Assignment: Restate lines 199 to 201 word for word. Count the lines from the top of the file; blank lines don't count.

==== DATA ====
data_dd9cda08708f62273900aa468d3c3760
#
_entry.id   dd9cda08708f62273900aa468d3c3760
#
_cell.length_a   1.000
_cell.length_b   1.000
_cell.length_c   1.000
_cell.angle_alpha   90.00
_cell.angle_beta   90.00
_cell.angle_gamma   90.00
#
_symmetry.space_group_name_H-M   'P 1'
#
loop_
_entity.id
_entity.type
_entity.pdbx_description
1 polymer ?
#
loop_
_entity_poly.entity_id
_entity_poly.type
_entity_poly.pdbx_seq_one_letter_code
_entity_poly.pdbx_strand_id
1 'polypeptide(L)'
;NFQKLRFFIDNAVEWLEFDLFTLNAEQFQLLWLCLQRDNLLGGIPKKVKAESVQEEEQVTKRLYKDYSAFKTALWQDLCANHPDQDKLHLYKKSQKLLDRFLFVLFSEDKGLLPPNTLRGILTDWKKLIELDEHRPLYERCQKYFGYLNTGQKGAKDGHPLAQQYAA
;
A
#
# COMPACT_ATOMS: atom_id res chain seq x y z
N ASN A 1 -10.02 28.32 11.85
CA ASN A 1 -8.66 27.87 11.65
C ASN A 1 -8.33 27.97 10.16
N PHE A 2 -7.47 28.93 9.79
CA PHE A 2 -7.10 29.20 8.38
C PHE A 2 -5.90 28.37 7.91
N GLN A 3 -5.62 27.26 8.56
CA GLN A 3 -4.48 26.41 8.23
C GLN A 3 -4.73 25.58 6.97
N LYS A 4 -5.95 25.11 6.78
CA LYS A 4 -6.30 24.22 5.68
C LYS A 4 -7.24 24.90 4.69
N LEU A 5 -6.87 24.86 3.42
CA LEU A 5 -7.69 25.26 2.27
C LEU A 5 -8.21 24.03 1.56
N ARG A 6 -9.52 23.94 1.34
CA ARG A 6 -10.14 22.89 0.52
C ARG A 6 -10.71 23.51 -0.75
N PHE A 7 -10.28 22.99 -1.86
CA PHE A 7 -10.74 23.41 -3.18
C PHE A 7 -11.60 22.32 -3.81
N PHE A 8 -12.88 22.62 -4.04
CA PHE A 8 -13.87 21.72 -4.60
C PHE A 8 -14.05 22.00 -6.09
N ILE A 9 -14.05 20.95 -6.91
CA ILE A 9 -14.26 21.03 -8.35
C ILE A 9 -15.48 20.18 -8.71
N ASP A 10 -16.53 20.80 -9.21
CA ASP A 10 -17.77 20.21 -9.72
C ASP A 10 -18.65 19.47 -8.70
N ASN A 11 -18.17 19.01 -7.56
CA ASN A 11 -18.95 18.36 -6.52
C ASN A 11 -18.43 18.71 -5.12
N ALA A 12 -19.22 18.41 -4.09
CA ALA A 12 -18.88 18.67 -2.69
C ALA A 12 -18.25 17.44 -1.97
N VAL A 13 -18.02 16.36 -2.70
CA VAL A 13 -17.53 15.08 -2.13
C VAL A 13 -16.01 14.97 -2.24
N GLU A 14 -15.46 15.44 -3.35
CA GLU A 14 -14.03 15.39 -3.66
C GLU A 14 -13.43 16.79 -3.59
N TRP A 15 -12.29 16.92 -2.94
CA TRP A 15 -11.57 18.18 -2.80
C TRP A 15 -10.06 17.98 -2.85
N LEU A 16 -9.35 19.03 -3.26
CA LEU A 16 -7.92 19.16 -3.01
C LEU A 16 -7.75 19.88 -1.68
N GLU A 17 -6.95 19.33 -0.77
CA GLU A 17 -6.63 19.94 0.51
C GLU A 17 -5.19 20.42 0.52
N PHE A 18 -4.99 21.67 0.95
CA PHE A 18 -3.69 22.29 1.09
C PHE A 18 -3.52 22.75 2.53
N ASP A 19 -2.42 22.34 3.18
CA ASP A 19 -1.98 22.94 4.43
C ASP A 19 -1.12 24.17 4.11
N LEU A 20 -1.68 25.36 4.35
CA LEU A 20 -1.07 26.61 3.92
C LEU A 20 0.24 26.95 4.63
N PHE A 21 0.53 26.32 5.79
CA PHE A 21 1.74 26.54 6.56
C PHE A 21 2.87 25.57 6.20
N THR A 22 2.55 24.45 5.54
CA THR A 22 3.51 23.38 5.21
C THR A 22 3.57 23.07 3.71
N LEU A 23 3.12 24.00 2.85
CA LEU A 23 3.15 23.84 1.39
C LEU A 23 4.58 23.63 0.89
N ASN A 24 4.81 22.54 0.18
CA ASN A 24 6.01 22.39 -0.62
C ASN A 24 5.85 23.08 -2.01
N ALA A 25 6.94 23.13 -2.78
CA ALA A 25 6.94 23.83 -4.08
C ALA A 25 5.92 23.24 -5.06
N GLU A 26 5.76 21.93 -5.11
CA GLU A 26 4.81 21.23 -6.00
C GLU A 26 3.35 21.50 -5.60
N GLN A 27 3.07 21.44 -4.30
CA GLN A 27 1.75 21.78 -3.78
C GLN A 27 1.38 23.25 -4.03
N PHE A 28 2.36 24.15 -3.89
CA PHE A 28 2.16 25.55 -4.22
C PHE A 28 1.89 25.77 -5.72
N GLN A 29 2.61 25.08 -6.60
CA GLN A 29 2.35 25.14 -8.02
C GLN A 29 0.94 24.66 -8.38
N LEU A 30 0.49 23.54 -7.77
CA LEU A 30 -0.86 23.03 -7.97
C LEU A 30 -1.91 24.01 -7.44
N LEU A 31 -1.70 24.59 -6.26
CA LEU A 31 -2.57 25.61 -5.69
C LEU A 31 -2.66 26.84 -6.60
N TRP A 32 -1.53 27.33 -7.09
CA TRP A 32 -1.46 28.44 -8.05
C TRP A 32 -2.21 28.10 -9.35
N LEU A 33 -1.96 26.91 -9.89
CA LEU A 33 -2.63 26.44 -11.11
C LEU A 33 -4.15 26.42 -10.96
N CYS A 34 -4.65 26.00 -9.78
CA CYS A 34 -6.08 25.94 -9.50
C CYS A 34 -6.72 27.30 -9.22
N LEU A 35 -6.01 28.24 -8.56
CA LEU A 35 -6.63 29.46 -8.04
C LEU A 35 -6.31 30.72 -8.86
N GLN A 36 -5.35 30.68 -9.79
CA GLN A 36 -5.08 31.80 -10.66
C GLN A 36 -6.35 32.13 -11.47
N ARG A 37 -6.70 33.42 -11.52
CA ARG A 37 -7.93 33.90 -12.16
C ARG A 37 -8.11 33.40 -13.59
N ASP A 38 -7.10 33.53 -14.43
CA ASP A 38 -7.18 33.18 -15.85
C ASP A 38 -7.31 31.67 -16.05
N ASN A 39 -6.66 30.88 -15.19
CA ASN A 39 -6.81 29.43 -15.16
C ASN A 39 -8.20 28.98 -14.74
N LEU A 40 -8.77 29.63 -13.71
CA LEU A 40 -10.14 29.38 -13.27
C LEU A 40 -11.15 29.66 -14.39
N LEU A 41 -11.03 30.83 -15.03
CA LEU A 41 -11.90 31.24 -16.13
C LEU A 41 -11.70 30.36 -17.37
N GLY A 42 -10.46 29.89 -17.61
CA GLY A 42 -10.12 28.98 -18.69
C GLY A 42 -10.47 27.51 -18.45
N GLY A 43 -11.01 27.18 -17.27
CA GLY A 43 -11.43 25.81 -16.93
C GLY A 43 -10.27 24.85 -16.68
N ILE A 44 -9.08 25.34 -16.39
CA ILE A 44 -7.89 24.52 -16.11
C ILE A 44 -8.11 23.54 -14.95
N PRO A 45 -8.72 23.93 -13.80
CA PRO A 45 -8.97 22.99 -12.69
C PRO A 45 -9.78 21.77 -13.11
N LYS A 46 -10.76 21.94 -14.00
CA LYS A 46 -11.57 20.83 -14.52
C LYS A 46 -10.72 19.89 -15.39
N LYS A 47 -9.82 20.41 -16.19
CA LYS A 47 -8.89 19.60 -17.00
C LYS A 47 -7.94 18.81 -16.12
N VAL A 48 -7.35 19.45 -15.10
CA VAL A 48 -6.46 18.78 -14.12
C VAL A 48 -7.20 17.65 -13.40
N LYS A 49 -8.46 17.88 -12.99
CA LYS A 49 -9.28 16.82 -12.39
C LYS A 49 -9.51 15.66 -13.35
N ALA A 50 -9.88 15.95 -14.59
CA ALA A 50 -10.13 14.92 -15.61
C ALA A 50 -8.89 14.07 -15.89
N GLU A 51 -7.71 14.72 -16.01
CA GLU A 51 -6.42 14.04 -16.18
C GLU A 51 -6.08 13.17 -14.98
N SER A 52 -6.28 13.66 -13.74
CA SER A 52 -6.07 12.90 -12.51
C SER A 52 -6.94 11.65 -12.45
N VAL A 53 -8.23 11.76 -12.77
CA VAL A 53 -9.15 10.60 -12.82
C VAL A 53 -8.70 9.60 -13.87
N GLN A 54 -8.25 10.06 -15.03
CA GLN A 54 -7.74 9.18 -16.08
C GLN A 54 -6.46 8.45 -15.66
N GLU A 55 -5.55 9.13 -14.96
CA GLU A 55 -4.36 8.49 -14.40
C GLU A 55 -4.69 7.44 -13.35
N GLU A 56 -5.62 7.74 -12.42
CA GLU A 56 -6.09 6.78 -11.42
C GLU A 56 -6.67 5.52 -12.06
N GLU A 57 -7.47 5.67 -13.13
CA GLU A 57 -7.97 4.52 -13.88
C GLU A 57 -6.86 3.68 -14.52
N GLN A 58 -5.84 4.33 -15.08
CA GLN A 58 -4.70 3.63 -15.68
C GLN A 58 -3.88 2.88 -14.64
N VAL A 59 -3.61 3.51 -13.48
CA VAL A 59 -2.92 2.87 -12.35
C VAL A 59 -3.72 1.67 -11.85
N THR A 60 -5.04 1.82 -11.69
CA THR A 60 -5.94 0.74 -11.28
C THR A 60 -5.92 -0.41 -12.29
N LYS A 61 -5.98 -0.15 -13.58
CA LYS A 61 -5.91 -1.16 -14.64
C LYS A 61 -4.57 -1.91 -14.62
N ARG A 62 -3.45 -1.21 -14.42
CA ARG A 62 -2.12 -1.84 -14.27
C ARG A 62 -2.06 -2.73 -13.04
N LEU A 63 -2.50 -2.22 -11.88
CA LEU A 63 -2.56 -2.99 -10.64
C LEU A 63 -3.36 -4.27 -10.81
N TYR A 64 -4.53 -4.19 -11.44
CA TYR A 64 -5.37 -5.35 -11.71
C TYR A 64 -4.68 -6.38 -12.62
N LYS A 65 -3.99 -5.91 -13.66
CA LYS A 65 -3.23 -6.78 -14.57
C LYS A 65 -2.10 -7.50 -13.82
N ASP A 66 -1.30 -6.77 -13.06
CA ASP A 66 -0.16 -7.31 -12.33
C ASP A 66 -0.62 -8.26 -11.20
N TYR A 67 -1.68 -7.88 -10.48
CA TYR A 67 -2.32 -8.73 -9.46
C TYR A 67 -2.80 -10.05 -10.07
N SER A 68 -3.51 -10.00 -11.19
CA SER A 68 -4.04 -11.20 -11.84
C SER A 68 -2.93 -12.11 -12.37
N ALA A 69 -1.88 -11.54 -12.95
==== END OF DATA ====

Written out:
N GLU A 57 -7.47 5.67 -13.13
CA GLU A 57 -7.97 4.52 -13.88
C GLU A 57 -6.86 3.68 -14.52